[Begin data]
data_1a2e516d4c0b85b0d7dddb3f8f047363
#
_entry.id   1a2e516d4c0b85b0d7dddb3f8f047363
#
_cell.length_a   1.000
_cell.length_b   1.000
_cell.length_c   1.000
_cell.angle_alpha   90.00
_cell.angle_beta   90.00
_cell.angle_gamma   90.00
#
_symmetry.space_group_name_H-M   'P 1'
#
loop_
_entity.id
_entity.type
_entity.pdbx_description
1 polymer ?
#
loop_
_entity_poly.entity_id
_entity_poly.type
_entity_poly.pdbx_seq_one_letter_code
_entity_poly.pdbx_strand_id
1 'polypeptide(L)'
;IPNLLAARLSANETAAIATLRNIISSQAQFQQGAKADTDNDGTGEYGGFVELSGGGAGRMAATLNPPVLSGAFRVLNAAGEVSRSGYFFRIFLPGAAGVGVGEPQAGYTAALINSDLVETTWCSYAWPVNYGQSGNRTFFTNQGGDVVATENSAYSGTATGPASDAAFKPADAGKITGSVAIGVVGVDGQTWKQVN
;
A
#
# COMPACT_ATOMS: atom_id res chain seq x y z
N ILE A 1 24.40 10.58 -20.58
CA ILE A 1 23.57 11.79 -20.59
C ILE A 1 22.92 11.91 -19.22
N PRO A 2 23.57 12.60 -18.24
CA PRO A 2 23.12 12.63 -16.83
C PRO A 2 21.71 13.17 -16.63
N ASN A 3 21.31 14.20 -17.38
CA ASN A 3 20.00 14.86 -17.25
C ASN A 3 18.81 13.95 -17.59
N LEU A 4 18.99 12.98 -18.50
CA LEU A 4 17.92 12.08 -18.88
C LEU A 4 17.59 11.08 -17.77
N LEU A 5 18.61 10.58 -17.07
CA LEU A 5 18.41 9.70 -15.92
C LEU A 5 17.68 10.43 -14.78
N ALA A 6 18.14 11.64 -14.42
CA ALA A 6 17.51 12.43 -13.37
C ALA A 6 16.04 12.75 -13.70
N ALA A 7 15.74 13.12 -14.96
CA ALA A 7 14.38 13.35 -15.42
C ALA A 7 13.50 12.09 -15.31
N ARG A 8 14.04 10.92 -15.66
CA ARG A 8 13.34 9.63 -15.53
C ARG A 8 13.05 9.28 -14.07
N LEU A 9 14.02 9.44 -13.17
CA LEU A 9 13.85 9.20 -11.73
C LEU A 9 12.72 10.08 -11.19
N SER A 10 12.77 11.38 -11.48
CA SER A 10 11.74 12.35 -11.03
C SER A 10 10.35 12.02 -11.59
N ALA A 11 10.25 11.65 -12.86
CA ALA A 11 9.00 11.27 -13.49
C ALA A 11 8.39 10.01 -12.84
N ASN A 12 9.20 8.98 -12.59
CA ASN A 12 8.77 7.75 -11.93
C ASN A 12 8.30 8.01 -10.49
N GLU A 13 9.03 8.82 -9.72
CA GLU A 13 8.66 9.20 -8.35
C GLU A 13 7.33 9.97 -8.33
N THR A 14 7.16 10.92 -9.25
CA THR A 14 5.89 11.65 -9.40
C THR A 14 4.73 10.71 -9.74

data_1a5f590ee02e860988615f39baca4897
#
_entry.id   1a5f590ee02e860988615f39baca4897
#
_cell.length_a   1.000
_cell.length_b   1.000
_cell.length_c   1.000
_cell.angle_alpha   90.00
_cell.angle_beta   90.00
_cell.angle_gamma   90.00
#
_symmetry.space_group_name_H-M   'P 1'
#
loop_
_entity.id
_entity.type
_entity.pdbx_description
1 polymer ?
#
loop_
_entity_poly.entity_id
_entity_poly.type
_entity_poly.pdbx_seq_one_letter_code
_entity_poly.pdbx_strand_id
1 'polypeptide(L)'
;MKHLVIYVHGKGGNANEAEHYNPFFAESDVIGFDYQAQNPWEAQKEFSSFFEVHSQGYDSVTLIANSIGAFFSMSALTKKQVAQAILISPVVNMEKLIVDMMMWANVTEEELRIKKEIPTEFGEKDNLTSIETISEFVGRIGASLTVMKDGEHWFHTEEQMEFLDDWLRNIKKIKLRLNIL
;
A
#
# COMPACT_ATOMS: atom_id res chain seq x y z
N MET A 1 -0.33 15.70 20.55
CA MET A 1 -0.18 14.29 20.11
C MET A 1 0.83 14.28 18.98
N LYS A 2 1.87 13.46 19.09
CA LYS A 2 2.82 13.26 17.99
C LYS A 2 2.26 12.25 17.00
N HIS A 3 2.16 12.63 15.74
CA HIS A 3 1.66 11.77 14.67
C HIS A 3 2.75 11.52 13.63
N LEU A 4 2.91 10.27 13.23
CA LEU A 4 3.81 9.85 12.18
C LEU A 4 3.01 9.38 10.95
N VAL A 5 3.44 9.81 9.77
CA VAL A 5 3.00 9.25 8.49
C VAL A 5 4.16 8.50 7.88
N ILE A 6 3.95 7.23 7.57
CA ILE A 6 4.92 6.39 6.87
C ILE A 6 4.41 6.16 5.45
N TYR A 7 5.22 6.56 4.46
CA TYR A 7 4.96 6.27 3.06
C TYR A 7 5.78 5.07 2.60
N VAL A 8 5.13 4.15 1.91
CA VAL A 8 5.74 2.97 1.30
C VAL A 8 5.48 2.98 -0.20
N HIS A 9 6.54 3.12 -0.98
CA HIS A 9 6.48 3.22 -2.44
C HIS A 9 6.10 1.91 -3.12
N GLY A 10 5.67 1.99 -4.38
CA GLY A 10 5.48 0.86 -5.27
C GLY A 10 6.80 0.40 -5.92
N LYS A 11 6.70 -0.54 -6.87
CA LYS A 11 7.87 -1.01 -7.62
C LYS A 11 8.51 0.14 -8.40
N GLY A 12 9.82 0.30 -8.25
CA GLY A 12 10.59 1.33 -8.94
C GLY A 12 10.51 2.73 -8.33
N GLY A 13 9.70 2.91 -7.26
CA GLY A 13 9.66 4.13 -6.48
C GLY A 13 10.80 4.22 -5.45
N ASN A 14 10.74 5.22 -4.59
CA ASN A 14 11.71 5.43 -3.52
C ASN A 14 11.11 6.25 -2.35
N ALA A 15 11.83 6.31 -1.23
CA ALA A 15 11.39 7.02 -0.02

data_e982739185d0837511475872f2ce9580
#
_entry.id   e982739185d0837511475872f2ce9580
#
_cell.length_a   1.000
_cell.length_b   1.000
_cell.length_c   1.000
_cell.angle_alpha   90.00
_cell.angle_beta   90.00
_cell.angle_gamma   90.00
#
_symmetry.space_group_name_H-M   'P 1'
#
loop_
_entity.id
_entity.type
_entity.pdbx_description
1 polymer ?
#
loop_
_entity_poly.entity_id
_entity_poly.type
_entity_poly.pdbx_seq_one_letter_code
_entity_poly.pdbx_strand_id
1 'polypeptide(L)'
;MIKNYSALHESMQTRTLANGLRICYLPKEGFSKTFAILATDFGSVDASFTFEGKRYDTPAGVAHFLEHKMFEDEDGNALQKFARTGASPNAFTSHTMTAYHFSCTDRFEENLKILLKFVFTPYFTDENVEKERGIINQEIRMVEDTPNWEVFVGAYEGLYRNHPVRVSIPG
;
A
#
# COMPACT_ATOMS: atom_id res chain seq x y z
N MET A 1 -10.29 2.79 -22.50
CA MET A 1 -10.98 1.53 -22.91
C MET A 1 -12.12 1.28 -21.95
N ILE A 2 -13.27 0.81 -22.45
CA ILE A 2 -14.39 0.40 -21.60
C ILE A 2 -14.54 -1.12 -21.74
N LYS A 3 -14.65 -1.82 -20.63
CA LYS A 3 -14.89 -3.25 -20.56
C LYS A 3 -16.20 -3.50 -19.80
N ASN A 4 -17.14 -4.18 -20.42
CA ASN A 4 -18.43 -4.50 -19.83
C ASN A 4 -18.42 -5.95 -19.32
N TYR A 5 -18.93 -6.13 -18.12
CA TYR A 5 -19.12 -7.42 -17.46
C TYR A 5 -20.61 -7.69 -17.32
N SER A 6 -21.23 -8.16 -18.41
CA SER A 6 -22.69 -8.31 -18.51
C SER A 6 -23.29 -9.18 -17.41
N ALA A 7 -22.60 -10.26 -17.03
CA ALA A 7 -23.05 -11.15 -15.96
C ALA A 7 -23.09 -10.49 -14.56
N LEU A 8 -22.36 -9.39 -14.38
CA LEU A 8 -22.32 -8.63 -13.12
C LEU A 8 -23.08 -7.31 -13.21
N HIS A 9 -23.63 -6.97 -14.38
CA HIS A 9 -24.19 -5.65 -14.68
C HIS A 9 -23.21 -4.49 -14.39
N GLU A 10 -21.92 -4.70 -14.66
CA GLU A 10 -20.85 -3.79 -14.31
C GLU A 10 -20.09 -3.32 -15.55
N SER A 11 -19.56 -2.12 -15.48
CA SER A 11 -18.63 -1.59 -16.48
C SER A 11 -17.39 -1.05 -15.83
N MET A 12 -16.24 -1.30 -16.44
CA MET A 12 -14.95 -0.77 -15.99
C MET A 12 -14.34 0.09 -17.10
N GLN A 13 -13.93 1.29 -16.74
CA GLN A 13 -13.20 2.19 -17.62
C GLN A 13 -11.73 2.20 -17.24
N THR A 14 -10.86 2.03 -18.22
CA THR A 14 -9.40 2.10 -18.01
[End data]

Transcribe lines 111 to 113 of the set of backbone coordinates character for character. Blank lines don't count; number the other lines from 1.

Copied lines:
C HIS A 3 2.75 11.52 13.63
N LEU A 4 2.91 10.27 13.23
CA LEU A 4 3.81 9.85 12.18